How to get out of writing jail.
Many years ago, I was trying really, really hard to write my second book. My first book had taken me 10 years to write, and then, unexpectedly, it was accepted by a publisher and selected for a prestigious literary prize. This experience changed the course of my professional life and career.
I worked really hard to write my first book, and I was really lucky that it was noticed and picked. And in the years that followed, I was gripped by internal pressure: I felt that I needed to write a book that would surpass (or at least match) the literary success of my first book.
Or else what? Honestly, I didn’t even know: I was just terrified. The truth was, I didn’t like working really really hard on my writing, trying to make myself sound literary and smart and cool. It was making me miserable.
When I began telling myself this truth, I did so quietly, at first, just in my journal. I want writing to feel like freedom, I wrote. I just want to write and be Sarah.
Eventually, one day at our shared co-working space, I whispered my truth to a dear friend I’ll call TJ. “I want to write a novel that is fun to read,” I told her, looking over my shoulder to be sure nobody else was listening. “And… I want to have fun writing it.”
TJ raised her eyebrows at me, as though I’d just admitted that I wanted to go skinny-dipping at the public pool. She understood the illicit nature of my confession. TJ herself was in MFA recovery, having left her program before her thesis defence. She’d gone rogue, and was now writing phenomenally funny and smart personal essays. She was even publishing her writing herself, online, with no agent or publisher, like some dangerous creature raised by wolverines!
Now maybe you aren’t one of those writers who is always struggling to create under the tyranny of constant assessment. Maybe nothing makes you more delighted than writing the next chapter of your novel, because you know that when you’re having fun, you’re on the right track. If that’s the case, I am genuinely thrilled that you aren’t in writing jail! I can’t wait to read what you’re writing, because your delight is probably spilling into your words, sentences, and scenes, which will likely make your book a delight to read.
Back then, I was in writing jail. And to get out, I had to start listening to my true nature.
I signed up for a six-week class with life coach Martha Beck called “The Integrity Cleanse,” and in those six weeks I learned how to recognize that a lot of the stuff I was telling myself about my writing wasn’t true.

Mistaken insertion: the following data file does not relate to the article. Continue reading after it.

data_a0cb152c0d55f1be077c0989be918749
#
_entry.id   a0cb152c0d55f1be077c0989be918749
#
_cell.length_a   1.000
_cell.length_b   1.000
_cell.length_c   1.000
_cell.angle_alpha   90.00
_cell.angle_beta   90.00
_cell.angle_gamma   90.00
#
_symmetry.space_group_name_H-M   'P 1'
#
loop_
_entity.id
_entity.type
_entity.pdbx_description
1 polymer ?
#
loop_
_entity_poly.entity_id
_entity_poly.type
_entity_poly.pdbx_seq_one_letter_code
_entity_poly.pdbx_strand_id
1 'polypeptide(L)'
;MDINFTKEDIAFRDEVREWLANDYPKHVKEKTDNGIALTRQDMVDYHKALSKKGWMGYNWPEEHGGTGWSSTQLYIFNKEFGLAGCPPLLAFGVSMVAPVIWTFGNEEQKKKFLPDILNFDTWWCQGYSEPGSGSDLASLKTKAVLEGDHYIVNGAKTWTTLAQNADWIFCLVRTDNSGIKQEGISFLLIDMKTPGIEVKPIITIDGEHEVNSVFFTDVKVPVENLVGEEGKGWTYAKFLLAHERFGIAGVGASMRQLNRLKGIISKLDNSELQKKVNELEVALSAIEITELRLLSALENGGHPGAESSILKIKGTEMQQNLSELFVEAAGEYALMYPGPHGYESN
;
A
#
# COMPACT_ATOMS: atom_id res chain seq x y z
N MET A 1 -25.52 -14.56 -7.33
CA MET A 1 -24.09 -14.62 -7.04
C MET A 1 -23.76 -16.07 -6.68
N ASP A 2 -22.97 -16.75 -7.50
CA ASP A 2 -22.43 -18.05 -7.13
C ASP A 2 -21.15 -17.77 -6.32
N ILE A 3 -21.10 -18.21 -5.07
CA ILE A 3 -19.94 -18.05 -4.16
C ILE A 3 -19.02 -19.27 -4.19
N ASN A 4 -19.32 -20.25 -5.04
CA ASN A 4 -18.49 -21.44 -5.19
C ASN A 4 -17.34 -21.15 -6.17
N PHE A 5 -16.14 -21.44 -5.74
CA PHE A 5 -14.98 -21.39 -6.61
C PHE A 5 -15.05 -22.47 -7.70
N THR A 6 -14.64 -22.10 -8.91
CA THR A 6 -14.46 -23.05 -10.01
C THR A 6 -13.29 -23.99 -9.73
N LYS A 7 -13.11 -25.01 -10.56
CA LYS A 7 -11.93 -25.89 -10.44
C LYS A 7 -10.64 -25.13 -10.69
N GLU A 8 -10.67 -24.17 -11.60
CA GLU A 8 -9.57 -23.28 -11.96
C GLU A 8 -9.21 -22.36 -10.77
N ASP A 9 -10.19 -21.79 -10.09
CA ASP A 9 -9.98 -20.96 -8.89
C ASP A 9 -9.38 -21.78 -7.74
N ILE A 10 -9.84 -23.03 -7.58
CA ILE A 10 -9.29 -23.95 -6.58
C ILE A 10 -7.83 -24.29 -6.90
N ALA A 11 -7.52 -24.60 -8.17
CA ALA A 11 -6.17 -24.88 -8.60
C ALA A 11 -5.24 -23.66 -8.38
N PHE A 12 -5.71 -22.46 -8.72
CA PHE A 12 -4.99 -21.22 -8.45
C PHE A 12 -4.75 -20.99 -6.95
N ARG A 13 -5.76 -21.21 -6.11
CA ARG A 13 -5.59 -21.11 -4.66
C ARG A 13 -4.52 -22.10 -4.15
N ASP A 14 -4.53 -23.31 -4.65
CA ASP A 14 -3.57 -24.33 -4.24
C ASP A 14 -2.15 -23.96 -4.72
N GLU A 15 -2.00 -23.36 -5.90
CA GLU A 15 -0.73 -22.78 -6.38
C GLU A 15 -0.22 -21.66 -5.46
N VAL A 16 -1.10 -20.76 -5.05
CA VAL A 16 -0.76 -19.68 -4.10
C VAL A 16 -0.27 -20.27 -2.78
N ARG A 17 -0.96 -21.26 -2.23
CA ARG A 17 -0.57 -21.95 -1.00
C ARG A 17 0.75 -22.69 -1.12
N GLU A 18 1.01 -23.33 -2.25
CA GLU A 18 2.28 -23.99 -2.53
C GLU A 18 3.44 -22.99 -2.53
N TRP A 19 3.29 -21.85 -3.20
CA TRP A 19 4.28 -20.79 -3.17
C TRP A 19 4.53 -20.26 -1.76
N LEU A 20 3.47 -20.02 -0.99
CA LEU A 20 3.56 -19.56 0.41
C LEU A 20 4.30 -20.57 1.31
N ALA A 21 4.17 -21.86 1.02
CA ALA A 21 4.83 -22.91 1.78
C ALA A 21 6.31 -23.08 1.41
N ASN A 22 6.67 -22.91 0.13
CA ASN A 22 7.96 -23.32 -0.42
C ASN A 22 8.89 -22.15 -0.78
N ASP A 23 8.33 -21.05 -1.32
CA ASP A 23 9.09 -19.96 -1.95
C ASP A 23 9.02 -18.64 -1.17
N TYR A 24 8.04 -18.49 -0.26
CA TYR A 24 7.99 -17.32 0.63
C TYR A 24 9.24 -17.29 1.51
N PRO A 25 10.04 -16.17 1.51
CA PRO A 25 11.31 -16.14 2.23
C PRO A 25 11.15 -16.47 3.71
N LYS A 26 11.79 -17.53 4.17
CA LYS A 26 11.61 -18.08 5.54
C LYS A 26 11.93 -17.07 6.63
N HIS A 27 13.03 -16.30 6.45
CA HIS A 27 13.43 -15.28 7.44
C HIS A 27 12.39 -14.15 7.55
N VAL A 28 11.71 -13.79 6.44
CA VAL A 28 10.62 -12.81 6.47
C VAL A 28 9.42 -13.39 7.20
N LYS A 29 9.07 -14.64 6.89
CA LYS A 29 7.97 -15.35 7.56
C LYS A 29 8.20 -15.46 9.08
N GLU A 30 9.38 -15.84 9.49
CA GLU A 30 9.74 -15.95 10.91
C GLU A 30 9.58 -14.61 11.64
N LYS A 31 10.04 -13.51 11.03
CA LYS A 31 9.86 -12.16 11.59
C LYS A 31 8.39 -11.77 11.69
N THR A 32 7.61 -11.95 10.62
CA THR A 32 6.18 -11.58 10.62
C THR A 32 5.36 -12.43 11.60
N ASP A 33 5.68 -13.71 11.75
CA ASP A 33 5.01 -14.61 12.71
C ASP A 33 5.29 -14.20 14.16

I’m going to share one of her exercises here, a favourite of mine that I’ve modified slightly for writers.
THE TRUE/NOT-TRUE EXERCISE by Martha Beck
Think about a time someone was lying to you, and you knew they were telling you a lie. Picture them in front of you, lying.
Feel the lie hit your body. How does it feel? Describe where it lands in your body, or what it looks/smells/sounds like. (For me, a lie feels like my skin is heavy, thick, and tight. My throat feels compressed.)
Jot those descriptive words down on a Post-it note, and title it “NOT-TRUE.”
Next think about a time someone told you the truth, the deep, whole truth. And you knew it was true as they said it to you.
Feel that in your body. How do you feel? Describe where in your body you feel it, sense it, or know it. (For me, the truth feels like cool clarity, my chest is light and free, my throat is open, and I have this sparkly feeling at the top of my head.)
Write those descriptive words down on a second Post-it note, and title it “TRUE.”
Now you have a personal compass you can use to help you write your next essay, book, or scene! Use these feelings to steer you into the truth. Even if you don’t understand what the purple dress means, or why it has to have green ribbons on it, your body will tell you — because whenever you try to write it a more reasonable colour, like yellow, you’ll get a feeling listed on your “NOT-TRUE” note.
It’s like playing “warmer/colder” with your work in progress.
Eventually, you won’t need the Post-it notes anymore. You’ll know how to follow the truth by heart, and write what you really want to read, not what you’re telling yourself that you should write.
And when you’re writing from that place — where you feel free, open, loose, and alive (maybe, like me, you get that sparkly feeling at the top of your head too) — you will find yourself in deep enjoyment, the hallmark of the flow state.
If your creative flow is a river, following the truth is how you will release the logjam.
Writing my second book wasn’t always easy, but I did have a lot of fun writing it! I started from scratch and wrote Radiant Shimmering Light with those two Post-it notes stuck to my desk. When I felt the sparkles at the top of my head, I knew I was on the right track.
If you like the sound of this exercise, I recommend you read Martha Beck’s new book, The Way of Integrity. It’s an in-depth guide to this process, beautifully described through Dante’s Divine Comedy. As soon as I finished it, I promptly started reading it again.
I’m on another integrity cleanse now — as I write this, I’m starting week three. Following truth isn’t just the way we can start writing in flow, but the way we can start living in flow, too.
Photo credit: Sharon Pittaway on Unsplash